Aug 12

Three Mets’ Storylines: Bullpen Gives Them Chance, But Fall Short

It obviously wasn’t what the Mets wanted – their fourth straight loss to drop under .500 – but it was something they needed, which was a game in which they didn’t lie down after a terrible start.

After Thursday’s beat down to Arizona, Mets manager Terry Collins went on a four-minute rant, threatening his players with jobs and vowed, “starting [Friday] we’re going to get after it.”

VERRETT: Ripped. (AP)

VERRETT: Ripped. (AP)

It didn’t start that way as the Padres ripped starter Logan Verrett for five runs in the first inning, and took an 8-2 lead in the third before hanging on to win, 8-6, Friday night at Citi Field.

The Mets almost overcame four homers off Verrett and stayed alive because their bullpen retired 19 straight, which allowed them to climb back with Jay Bruce’s RBI single in the fifth; and RBI hits by Matt Reynolds and Ty Kelly, and Wilmer Flores’ run-scoring grounder in the sixth.

It was the first time they scored that many runs in an inning since four in the fifth inning last Thursday at Yankee Stadium.

They lost, but after the Arizona series, there was a sign of a pulse.

“I was very impressed,” Collins said of his team’s effort. “I saw a lot more energy. I saw some passion. I saw better at-bats. I was very impressed with how they went about it.”

That was the biggest thing to take from the game, with the other storylines being Verrett and Travis d’Arnaud.

VERRETT ROCKED: Verrett was mauled for five runs in the first and eight in 2.2 innings in what was considered an audition to stay in the rotation.

Verrett has had some good moments, but his last two starts haven’t been good and the pre-game speculation was if he pitched poorly he would be out of the rotation.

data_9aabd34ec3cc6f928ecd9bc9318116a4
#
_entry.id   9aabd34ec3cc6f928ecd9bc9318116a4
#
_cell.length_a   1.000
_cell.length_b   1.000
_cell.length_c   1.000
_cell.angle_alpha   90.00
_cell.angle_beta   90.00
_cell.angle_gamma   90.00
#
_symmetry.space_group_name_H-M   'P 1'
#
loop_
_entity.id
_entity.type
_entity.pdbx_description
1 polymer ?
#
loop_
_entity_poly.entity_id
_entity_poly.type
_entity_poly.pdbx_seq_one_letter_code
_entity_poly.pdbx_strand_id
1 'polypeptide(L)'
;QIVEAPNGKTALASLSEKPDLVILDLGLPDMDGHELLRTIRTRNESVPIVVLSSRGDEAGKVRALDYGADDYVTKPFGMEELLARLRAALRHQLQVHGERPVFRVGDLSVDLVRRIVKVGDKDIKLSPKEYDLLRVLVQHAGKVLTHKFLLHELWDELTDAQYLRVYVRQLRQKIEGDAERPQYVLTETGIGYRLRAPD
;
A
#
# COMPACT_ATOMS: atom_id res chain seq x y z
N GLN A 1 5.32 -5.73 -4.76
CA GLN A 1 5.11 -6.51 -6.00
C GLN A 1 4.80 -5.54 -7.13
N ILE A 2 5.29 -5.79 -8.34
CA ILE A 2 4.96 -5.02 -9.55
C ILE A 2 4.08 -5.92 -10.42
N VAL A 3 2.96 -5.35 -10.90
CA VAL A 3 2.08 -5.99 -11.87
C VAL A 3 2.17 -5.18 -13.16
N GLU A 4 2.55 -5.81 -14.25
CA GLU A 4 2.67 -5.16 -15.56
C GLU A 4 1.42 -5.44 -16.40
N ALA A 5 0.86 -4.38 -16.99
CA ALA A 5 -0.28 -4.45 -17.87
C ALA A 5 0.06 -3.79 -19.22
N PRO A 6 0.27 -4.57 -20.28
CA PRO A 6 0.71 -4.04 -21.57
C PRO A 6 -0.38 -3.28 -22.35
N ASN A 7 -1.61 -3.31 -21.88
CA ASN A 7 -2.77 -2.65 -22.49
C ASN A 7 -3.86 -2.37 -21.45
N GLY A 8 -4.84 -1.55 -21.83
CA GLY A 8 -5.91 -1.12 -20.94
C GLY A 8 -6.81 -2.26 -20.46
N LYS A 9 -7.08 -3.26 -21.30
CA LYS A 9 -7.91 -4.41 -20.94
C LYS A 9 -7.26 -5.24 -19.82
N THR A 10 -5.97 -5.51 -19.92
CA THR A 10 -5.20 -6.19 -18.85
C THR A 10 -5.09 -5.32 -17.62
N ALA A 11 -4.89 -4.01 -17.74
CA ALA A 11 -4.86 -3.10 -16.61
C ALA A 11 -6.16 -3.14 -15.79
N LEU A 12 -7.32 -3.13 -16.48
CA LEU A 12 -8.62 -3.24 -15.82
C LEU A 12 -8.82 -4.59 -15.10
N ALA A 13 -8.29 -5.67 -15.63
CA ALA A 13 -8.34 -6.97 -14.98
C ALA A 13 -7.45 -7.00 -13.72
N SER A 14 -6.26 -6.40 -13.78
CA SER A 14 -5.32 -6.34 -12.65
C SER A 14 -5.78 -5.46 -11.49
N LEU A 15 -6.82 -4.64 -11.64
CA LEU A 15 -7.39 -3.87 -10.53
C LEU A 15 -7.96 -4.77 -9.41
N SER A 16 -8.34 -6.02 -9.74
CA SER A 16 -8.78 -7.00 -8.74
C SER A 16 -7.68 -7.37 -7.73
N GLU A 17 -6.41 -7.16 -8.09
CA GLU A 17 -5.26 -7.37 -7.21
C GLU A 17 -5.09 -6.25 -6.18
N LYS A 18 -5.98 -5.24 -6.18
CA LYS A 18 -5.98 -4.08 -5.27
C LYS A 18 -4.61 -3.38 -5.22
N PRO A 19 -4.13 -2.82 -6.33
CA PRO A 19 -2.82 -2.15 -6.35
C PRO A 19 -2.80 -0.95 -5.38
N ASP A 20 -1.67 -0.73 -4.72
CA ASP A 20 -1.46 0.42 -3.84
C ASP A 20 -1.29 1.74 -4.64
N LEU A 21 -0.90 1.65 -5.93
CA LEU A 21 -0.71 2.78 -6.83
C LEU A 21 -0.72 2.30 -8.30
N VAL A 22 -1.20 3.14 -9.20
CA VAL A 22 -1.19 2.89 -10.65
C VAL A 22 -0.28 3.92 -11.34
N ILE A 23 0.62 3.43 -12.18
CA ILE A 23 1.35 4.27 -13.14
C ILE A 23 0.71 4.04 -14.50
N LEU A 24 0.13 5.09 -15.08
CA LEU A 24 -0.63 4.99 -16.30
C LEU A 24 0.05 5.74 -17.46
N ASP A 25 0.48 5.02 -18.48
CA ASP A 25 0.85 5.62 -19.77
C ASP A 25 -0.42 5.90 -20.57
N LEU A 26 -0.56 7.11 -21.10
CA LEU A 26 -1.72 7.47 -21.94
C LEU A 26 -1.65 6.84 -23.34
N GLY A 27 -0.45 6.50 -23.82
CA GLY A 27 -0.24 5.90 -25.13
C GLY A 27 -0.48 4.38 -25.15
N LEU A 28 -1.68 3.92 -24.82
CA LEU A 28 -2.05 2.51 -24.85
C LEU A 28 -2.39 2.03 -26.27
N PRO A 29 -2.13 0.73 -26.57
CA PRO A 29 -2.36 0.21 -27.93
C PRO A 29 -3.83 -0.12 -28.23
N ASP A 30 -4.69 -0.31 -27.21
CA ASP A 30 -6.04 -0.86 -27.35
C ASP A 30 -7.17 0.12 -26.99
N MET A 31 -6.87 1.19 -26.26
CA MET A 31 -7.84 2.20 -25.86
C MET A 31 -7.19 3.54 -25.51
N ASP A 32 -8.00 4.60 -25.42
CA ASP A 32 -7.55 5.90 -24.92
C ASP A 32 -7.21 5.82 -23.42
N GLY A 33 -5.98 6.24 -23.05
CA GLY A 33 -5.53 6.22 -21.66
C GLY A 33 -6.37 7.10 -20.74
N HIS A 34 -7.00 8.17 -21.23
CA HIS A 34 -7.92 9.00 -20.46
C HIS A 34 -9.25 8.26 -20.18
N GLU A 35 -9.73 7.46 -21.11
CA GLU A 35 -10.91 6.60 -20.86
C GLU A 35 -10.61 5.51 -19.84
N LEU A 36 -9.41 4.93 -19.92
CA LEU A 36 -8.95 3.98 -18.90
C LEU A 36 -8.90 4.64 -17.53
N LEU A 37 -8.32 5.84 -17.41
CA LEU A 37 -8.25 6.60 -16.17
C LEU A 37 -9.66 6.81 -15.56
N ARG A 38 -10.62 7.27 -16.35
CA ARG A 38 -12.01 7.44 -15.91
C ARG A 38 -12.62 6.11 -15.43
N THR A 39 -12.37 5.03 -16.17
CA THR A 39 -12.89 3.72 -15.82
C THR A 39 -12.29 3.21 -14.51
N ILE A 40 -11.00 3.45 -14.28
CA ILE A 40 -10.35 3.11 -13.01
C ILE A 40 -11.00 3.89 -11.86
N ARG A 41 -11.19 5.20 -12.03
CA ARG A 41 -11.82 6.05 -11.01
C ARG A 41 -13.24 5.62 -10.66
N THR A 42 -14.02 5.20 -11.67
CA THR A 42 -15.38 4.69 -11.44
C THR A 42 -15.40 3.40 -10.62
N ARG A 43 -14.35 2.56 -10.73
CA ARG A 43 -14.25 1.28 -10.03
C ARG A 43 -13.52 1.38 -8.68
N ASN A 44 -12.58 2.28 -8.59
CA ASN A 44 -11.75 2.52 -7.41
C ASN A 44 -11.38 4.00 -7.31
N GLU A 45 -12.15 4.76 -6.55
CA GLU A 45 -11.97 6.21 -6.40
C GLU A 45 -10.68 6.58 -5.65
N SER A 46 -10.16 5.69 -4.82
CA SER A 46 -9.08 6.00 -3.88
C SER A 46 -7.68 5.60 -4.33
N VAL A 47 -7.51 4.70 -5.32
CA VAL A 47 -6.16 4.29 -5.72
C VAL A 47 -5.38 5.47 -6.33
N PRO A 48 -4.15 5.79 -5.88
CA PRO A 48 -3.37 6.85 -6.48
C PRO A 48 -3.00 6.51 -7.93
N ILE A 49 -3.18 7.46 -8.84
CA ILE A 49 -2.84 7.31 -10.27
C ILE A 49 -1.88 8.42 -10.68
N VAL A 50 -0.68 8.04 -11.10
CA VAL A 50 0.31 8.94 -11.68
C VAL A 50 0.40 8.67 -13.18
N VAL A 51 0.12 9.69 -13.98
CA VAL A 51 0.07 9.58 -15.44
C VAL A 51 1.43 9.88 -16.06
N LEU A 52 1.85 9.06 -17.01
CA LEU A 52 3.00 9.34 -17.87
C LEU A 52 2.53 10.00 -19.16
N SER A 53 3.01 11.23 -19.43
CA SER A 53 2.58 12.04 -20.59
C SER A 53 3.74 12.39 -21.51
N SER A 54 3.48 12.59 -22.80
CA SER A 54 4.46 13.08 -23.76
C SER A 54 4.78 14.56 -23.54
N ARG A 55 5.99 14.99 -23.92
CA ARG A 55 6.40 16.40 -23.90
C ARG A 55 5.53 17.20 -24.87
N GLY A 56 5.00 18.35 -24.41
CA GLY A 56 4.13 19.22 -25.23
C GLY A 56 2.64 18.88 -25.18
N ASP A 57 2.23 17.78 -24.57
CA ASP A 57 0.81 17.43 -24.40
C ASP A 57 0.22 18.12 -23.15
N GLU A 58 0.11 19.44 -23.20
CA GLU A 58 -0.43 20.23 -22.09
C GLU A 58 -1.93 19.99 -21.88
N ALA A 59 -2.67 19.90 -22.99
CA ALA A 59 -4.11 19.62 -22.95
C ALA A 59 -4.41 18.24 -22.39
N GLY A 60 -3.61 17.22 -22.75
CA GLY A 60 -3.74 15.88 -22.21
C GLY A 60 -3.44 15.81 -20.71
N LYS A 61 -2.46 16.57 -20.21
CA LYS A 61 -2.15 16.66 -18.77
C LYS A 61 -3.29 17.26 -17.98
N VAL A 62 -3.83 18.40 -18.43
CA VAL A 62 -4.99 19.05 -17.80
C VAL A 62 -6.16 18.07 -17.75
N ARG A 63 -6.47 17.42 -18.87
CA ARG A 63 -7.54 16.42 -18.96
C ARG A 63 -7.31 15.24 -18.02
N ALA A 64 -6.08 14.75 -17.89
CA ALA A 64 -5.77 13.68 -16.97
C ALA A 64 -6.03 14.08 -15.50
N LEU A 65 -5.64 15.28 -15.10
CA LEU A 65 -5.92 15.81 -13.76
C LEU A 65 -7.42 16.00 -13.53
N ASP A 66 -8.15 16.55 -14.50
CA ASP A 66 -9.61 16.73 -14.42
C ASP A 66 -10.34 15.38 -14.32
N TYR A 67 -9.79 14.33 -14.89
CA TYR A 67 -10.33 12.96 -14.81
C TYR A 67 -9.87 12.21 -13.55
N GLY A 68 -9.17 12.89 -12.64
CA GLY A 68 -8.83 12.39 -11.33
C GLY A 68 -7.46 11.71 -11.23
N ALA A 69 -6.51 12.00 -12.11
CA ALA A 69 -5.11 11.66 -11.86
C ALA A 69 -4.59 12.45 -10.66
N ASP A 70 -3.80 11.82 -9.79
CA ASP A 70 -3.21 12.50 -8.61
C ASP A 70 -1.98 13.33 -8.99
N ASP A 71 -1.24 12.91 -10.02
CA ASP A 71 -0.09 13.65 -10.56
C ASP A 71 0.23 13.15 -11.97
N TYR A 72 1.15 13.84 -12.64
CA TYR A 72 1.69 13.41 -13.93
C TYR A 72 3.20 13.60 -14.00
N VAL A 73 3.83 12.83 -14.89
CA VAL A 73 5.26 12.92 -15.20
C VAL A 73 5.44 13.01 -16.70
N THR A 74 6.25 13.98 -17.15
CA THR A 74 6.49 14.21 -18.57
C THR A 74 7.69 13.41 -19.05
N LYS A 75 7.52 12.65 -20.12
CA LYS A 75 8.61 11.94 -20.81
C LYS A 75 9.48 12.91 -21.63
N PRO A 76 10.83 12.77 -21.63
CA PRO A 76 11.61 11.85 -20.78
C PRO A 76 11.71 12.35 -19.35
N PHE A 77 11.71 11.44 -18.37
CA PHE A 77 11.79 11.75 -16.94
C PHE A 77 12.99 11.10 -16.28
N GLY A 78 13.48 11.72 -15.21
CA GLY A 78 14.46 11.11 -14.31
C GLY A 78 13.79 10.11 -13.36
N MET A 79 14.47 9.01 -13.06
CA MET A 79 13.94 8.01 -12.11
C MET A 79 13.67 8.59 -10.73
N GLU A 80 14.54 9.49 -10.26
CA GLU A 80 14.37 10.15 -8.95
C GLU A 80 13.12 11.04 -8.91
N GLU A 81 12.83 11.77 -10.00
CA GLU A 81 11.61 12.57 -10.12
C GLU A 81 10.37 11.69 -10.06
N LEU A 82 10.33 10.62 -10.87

But, to replaced by whom?

“We’re going to make a change,” Collins said. “If his knee is OK, it will be Jon Niese.”

WE HAVE D’ARNAUD SIGHTING: Collins pinch-hit for d’Arnaud in the ninth inning leading to speculation – including by me – the Mets were cooling on him.

D’Arnaud sat Thursday but was back in the lineup Friday and went 3-for-4, including his fourth homer, and drove in two runs and scored two.

Please follow me on Twitter

Aug 06

Three Mets’ Storylines: Looks Bad Collins Didn’t Challenge

Another day, another head-scratching moment for the Mets. There were all those lost opportunities during the game, but the most puzzling moment came after the game’s final play when manager Terry Collins eschewed the opportunity to use his challenge.

As long as there’s a chance, and replay gave the Mets that chance, you go for it, but Collins did not. Earlier this week in dealing with the issue of perception vs. reality in the Yoenis Cespedes golf matter, Collins angrily said he didn’t care about perception and dealt in reality.

In not appealing, the perception is Collins doesn’t care – which I know isn’t true – against the reality, which he admitted that he wasn’t thinking.

BRUCE: Game ends in controversy. (AP)

BRUCE: Game ends in controversy. (AP)

The Mets finally appeared to get a hit with a runner in scoring position when Travis d’Arnaud grounded a single into right field, but Jay Bruce was thrown out at the plate to end the game when his cleat was caught in the dirt.